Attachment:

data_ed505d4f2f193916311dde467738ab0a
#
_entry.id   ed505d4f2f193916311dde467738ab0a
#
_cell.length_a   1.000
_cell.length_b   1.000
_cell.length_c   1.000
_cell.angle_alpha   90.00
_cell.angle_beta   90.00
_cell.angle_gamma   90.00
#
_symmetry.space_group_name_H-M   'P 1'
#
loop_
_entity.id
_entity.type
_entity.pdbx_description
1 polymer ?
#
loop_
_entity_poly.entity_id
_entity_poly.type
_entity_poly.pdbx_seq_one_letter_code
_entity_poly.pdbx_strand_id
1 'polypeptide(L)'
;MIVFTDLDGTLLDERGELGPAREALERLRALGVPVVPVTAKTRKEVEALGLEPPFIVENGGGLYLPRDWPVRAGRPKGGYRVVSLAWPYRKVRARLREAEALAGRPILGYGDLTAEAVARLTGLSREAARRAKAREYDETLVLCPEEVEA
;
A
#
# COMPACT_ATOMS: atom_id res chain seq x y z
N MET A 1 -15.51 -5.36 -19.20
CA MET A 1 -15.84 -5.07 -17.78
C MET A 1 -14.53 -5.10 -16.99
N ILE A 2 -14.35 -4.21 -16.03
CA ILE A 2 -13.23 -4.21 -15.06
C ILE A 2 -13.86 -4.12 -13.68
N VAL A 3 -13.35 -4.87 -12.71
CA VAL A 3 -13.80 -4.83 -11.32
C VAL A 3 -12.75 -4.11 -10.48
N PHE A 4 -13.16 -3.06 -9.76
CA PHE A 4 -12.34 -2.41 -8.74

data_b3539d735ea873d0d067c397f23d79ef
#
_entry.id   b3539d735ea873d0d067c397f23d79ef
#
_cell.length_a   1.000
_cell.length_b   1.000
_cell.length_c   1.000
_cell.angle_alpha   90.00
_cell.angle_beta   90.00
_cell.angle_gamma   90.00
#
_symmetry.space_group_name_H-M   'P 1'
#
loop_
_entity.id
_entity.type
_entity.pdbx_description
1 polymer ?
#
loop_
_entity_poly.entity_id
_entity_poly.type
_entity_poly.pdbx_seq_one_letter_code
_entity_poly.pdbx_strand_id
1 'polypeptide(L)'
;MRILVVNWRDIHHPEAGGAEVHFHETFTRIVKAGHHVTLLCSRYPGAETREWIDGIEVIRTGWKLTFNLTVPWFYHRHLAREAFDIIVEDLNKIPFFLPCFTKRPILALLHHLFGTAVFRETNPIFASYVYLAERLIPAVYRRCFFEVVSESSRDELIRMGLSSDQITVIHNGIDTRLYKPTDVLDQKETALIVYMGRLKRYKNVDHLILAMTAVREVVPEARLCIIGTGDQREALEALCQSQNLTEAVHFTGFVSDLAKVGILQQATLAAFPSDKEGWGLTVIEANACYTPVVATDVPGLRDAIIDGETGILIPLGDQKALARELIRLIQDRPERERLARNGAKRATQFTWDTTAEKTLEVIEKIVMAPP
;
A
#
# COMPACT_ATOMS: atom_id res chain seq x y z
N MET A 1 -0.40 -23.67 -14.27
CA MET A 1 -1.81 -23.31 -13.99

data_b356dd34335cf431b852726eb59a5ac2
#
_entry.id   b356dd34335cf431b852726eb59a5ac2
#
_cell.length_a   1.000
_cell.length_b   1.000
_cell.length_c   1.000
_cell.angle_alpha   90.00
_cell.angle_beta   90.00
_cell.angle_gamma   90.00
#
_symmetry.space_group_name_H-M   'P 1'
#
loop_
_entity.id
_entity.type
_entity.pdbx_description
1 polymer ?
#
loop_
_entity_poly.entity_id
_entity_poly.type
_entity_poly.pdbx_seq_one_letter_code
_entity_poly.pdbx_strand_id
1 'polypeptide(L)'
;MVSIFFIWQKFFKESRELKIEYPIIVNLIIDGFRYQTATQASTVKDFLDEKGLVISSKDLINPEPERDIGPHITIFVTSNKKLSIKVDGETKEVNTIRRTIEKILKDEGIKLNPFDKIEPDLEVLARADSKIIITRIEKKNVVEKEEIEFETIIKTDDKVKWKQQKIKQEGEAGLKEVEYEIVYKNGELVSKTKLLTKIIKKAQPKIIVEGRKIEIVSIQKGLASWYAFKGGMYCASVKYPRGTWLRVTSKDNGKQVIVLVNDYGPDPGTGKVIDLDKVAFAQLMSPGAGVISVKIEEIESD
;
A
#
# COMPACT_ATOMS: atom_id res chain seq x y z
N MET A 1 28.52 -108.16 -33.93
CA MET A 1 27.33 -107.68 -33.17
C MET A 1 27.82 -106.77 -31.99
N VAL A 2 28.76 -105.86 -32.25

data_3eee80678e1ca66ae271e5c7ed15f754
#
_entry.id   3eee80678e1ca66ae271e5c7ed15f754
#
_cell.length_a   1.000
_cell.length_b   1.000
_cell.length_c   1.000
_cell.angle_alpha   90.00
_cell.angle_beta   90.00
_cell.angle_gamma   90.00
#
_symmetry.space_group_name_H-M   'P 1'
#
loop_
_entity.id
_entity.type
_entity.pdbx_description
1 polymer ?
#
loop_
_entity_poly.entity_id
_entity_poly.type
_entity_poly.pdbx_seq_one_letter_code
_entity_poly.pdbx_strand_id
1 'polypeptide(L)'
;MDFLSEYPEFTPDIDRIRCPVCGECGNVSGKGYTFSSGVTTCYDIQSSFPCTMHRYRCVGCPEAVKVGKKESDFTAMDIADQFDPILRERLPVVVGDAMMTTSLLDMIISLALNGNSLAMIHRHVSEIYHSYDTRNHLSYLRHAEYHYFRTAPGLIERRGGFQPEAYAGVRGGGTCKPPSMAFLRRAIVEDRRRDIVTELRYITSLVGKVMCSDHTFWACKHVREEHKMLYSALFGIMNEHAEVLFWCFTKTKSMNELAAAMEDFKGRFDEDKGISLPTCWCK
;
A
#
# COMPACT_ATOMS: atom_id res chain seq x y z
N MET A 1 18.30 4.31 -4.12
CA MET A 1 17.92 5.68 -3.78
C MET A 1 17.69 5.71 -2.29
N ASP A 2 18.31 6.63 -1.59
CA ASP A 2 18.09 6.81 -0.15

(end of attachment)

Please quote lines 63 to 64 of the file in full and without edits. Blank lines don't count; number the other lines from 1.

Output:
_entity_poly.type
_entity_poly.pdbx_seq_one_letter_code